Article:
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Valuable Lessons in Marketing from Less-Than-Honorable Examples

16 May, 2019 Kayla LeFevre Brand & Traditional Advertising

Sometimes, simply having a good idea is not enough.

Innovation comes in many forms, but it’s one thing to come up with a great idea, and another to generate awareness and excitement over it. In the words of Elina Berglund Scherwitzl, creator of the birth control app Natural Cycles, “…I thought that if I just create a product that’s really good, it will sell itself and everyone will trust it. I realize that that’s not at all the case.”

Unfortunately, simply having a great idea or talent is not always enough to sell a product. Hence, where marketing comes into play. Creating enough hype and awareness is a necessity to set an invention or idea into motion, sometimes to the benefit of societal and economic growth. And sometimes, having good marketing skills doesn’t always come with having high moral standards.

In observing the power of good marketing skills, we decided to look at a few less-than-honorable examples and how they were able to mobilize an entire industry with their remarkable marketing skills – ignoring their character flaws in the process.

Thomas Edison and Electricity

There isn’t a lot of known history contradicting the importance of Thomas Edison’s work – unless you ask any Nicola Tesla fan. Edison has been credited with creating our standard direct current electrical current and lighting our homes for centuries. But what’s less discussed is how Tesla discovered a more efficient alternative current that runs longer and on less energy at the same time of Edison’s DC discovery. And so the War of the Currents began, one that still wages on even.

But if AC is more efficient than DC, then why was Edison’s method mass produced? According to some, Edison had stronger connections to wealthy investors, and these ties outbid Tesla’s humble knowledge and lack of funding. The extent of Edison’s competitive edge has even lead some historians to believe the first electrical execution was a PR tactic to frighten the public away from the “too-powerful” and “uncontrollable” power of AC current.

However, even if these events and motivations were true, the overall societal growth and improvement to our daily lives is undeniable. And we can’t really blame Edison for having the marketing skills to set his invention in motion while Tesla had less interest in marketing and more in invention.

Ray Kroc and the Fast Food Industry

Played by Michael Keaton in the recent film “The Founder,” Ray Kroc was first a struggling salesman selling too-expensive milkshake machines to drive-ins across the country. Then, when Mac and Dick McDonald ordered eight machines at once, he decided to travel to their San Bernandino location where he discovered their revolutionary and extremely efficient walk-up burger-and-fry joint.

It was Kroc’s idea to franchise their method and spread their Gold Arches across the country. Unfortunately, the McDonald brothers didn’t fair well in the end. By establishing so many successful chains, Kroc was able to buy out of his originally strict contract and keep the name for himself. Even the McDonald’s website cites Kroc buying the rights to the name.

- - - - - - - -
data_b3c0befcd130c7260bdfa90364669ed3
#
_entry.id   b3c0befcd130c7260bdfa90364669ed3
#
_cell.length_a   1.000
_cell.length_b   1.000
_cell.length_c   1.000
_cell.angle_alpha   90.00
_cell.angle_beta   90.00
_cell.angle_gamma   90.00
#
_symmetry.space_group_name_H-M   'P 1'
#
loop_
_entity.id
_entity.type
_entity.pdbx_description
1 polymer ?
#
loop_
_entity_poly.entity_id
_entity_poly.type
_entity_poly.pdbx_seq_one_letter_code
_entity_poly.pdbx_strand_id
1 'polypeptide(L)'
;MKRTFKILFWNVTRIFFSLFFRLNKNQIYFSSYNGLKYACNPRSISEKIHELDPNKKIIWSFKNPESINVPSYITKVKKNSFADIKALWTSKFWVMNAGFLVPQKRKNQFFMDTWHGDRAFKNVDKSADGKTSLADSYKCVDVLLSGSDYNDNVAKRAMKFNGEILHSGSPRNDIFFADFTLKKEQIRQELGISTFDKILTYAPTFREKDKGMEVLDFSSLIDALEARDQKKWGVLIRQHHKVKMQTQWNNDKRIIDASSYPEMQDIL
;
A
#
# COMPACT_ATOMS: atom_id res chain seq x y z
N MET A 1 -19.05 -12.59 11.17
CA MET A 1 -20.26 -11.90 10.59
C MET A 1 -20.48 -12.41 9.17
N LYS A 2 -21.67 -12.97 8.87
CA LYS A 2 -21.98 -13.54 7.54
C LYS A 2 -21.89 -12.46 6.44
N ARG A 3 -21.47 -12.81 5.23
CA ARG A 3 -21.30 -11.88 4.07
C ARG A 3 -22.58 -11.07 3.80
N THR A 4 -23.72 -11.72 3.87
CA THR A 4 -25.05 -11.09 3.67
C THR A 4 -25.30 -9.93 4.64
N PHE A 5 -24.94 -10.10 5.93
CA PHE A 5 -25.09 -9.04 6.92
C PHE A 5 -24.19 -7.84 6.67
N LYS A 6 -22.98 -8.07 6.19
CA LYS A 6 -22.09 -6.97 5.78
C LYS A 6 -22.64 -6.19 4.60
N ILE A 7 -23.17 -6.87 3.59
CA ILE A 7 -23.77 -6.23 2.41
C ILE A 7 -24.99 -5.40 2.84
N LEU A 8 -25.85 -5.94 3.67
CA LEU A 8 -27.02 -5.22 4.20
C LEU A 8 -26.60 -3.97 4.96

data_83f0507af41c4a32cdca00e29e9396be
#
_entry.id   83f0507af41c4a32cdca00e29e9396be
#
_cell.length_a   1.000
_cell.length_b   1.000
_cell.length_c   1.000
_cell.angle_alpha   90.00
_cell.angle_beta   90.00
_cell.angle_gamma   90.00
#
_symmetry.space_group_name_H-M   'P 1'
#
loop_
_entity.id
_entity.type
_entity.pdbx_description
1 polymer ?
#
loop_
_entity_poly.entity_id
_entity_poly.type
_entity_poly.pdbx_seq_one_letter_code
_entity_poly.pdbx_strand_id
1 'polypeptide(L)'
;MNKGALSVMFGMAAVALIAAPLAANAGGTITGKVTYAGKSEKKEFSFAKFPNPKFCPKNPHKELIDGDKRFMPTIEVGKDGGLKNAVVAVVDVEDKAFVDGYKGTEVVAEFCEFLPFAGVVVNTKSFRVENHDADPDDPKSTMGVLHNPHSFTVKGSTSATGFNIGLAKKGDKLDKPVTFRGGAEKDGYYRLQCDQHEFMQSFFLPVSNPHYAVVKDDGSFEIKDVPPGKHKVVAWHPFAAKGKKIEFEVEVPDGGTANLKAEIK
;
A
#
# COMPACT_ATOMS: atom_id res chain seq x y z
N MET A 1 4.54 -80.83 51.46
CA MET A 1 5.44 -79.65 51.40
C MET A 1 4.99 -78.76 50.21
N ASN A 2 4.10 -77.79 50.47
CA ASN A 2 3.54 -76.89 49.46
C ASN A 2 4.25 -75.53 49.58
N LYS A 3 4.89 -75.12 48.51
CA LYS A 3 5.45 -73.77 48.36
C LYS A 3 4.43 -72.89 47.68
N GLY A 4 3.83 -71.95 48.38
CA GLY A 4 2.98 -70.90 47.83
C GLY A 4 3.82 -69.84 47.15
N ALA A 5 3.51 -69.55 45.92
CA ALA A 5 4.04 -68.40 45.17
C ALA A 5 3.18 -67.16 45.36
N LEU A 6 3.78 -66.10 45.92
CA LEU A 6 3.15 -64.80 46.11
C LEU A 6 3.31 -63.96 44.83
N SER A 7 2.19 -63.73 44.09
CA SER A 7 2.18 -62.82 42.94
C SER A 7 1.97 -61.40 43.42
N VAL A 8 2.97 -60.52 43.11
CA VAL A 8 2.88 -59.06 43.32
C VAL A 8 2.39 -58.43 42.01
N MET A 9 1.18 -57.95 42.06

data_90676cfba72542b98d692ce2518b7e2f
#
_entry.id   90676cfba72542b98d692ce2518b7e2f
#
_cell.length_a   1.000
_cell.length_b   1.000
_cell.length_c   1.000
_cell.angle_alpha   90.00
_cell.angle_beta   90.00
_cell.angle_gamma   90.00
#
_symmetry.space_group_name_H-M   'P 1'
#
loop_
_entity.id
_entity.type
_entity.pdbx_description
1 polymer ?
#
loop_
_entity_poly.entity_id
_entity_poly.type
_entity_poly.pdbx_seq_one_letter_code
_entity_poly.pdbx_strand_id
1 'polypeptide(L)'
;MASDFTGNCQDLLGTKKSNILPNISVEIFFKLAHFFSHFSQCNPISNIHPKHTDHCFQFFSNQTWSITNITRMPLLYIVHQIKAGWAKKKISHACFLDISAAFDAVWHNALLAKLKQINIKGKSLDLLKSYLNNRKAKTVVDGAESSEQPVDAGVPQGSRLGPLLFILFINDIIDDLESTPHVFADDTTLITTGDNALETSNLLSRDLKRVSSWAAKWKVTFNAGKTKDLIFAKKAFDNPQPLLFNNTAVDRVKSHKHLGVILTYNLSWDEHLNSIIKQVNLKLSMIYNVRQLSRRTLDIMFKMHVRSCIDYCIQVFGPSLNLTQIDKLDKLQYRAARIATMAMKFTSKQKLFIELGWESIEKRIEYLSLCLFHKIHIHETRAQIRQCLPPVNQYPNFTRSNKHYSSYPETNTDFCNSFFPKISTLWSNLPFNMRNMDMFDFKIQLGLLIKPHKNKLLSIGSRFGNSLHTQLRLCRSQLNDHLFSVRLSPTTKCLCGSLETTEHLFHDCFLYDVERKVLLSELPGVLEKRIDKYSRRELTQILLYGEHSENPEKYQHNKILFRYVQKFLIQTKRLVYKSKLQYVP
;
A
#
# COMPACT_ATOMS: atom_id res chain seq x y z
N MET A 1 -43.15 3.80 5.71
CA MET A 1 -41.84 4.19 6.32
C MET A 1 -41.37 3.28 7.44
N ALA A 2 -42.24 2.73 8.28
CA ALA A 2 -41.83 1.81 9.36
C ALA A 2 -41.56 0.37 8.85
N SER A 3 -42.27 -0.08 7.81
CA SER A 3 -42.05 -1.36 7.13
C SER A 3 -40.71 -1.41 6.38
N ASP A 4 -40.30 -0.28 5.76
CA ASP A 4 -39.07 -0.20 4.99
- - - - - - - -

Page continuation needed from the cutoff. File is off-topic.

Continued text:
While it wasn’t Ray Kroc who created the Ford-like assembly line production of food, we do have his drive and persistence to thank for the mass awareness and easy access to delicious burgers in under five minutes for pennies on the dollar.

Walter Keane and 21st Century Art

Walter Keane is most famously known for claiming and spreading his wife’s wide-eyed children paintings as his own. “By the early 1960s, Keane prints and postcards were selling in the millions. You couldn’t walk into a Woolworths without seeing racks of them. Luminaries including Natalie Wood, Joan Crawford, Dean Martin, Jerry Lewis and Kim Novak were buying the originals.” (Jon Ronson, TheGaurdian.com, October 2014).

It wasn’t until their 1970 trial that Margaret proved herself the artist behind the art, when the judge ordered both to produce a painting and Walter declined due to an “arm injury” while Margaret finished hers in under an hour. In Tim Burton’s movie “Big Eyes,” however, the character of Margaret Keane did give Walter credit for having the charisma to sell the paintings when she was too timid to promote her work herself.

William Shakespeare and Theater

While unproven, many literary and theater critics believe that not all of William Shakespeare’s plays were written by the man himself. In fact, it wouldn’t have been uncommon for many if not all the plays to be a result of a group compilation, with multiple parts written by various actors.

But whether or not there’s any truth to the speculation – believing if he did or did not write them all – it’s undeniable the historical cultural impact the famous author has had. If these plays were written by a lesser known author or a variety of authors, would we as a society be studying and deciphering each act? Would we still reenact these plays year after year, century after century, if they weren’t so well-known because they were written by none other than Shakespeare himself? Maybe we would. But then again, how many Christopher Marlowe plays did you study in high school?

Some artists and inventors just want to enjoy the pure satisfaction of creating something they believe will benefit humankind. But if you do have a great idea, it’s essential to market it yourself (or, at the very least, license it) before someone else does it for you.

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